“…don’t ever underestimate the importance you can have because history has shown us that courage can be contagious and hope can take on a life of its own.” Michelle Obama
It is important not to underestimate the power of a request. I experienced this first hand with my local supermarket. I was frustrated when I first moved to a small community in the Bronx, it appeared a local supermarket did not carry many of the healthier versions of products I could find at specialty markets in other local neighborhoods downtown. Over a year or so of polite, but persistent requests to the supermarket manager --whom by the way, was very supportive; a gradual shift occurred, with the market carrying items that I never thought in a million years they would ever offer!
Now, my average local supermarket is not so average; carrying a fairly large selection of products one might expect would be available at a health food store or large chain supermarket specializing in organic and whole foods. At my supermarket you will find organic produce, meat, eggs, a wide variety of gluten free products; a very large selection of non-dairy and organic dairy products and even specialty items like kimchi (traditional Korean fermented cabbage) that goes quite well with rice, pasta or meat and like sauerkraut or pickles, considered excellent for digestion.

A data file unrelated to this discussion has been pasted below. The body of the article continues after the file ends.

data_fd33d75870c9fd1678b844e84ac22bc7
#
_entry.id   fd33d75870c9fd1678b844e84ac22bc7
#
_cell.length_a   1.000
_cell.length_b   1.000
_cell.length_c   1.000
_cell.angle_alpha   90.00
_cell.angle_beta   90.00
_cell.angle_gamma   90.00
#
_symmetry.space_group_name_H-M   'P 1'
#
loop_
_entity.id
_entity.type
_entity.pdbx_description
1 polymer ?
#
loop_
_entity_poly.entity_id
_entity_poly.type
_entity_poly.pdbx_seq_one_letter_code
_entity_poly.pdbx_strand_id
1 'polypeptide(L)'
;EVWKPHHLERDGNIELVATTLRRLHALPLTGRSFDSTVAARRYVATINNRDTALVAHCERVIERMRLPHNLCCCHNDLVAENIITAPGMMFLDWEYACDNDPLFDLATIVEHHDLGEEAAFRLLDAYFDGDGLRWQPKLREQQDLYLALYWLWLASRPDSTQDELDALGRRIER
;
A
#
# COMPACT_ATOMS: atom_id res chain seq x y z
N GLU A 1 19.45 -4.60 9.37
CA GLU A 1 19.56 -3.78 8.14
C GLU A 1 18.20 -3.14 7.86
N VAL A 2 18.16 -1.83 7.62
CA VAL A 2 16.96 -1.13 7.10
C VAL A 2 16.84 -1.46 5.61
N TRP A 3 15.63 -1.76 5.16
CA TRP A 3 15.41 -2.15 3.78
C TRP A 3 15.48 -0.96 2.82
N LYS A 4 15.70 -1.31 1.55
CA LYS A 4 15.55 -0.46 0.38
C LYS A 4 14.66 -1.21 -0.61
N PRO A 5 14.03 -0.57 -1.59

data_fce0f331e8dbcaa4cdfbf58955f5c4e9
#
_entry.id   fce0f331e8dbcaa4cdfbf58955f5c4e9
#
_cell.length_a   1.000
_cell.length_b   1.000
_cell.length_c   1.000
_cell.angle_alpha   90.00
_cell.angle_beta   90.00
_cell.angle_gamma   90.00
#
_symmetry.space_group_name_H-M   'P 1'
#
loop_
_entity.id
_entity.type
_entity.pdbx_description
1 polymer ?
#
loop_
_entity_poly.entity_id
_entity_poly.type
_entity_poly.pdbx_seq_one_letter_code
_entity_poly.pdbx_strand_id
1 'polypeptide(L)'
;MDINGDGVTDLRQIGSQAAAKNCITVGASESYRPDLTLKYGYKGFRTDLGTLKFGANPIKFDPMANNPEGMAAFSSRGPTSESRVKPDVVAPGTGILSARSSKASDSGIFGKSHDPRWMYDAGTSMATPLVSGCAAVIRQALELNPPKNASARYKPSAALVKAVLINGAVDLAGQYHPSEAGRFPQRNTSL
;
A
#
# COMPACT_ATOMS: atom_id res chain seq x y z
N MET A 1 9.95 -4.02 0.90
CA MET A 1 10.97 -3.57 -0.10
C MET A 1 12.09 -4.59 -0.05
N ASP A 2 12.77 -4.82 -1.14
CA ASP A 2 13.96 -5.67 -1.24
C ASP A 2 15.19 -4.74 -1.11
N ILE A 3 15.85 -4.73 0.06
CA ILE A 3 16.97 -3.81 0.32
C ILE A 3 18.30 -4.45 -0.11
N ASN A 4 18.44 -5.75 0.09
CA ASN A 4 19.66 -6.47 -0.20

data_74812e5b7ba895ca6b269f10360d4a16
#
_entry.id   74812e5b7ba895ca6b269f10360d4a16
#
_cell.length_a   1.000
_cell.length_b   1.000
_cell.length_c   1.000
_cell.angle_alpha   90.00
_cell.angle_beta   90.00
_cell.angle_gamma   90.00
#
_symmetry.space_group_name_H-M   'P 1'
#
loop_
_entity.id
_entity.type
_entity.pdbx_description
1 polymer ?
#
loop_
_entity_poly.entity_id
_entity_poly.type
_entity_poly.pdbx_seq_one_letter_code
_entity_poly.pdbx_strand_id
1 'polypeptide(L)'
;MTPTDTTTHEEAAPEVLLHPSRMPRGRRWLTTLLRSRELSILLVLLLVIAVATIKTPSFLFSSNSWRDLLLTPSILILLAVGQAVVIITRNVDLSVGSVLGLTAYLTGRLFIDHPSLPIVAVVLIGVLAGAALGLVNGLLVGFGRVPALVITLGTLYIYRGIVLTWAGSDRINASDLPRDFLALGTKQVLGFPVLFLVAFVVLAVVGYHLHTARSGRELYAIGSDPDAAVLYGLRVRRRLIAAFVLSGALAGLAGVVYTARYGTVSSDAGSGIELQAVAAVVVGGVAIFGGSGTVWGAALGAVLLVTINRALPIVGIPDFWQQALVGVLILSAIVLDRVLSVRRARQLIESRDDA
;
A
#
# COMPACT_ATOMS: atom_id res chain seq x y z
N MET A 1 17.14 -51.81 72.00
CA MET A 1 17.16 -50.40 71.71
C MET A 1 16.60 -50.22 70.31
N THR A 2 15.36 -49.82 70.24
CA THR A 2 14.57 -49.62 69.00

True story, the store manager at the time communicated to me that if there was any particular product that I was looking for that the store did not carry, to take a photo of the product and price at another store where it’s offered; he’d do his best to order it or at least make the request. He was true to his word. Here’s a tip: ask a couple of your friends and family to do the same especially if they frequent the same market.
A good supermarket manager that respects his or her customers will take action - especially if you are pleasant and unfailingly persistent in your request. If the thought of initiating this action gives you the heebie jeebies, keep in mind, James 4:2, “We have not, because we ask not”. My attitude is; supermarkets, grocery stores and restaurants exist to serve the community as well as to make a profit. I firmly believe that serving the community is the ultimate generator of profit for the long term and not the other way around.
I recommend my friends, family and fitness clients to shop at grocery stores/markets that offer healthier varieties of foods; I’ve conducted community grocery shopping tours to assist individuals and groups to shop healthy and deliciously on a budget –special thanks to the support of Foodtown (Foodtown of Parkchester) and Pioneer supermarket in Harlem, located on Lenox Avenue and West 129th Street (sponsored by Emblem Health Neighborhood Care).
This coming New Year, let’s resolve to never underestimate the power of a request to move mountains. If they ask “Why?” you ask “Why not? If they say “No!” you just say, “Not yet, but soon.”